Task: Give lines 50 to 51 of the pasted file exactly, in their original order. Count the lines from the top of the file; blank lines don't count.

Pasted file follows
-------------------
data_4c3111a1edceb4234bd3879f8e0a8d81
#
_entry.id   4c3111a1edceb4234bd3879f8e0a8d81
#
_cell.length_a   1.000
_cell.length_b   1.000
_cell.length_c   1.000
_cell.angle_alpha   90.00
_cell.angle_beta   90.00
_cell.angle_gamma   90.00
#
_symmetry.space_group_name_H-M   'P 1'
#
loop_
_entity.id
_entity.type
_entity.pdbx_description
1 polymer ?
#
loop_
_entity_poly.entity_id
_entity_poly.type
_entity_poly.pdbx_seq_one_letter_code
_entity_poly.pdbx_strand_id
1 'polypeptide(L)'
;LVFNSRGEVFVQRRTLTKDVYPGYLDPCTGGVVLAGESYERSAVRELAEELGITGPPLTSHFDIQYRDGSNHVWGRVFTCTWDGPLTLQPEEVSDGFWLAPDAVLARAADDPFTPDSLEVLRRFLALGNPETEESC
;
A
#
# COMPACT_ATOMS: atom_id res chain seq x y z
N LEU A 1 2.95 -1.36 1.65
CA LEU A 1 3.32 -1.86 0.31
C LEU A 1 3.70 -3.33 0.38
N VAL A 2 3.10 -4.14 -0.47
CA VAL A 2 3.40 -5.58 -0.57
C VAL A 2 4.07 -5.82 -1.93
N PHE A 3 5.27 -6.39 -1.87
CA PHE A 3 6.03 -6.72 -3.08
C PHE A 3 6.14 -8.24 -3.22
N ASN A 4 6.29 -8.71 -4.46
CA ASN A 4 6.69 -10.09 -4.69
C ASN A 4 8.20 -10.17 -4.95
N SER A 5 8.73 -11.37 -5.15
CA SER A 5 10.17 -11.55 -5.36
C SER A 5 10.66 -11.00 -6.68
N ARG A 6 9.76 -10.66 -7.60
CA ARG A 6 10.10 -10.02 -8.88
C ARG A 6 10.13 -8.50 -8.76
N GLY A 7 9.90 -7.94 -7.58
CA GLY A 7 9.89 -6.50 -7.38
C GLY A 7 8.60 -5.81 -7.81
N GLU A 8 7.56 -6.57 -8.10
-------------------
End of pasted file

CA GLY A 7 9.89 -6.50 -7.38
C GLY A 7 8.60 -5.81 -7.81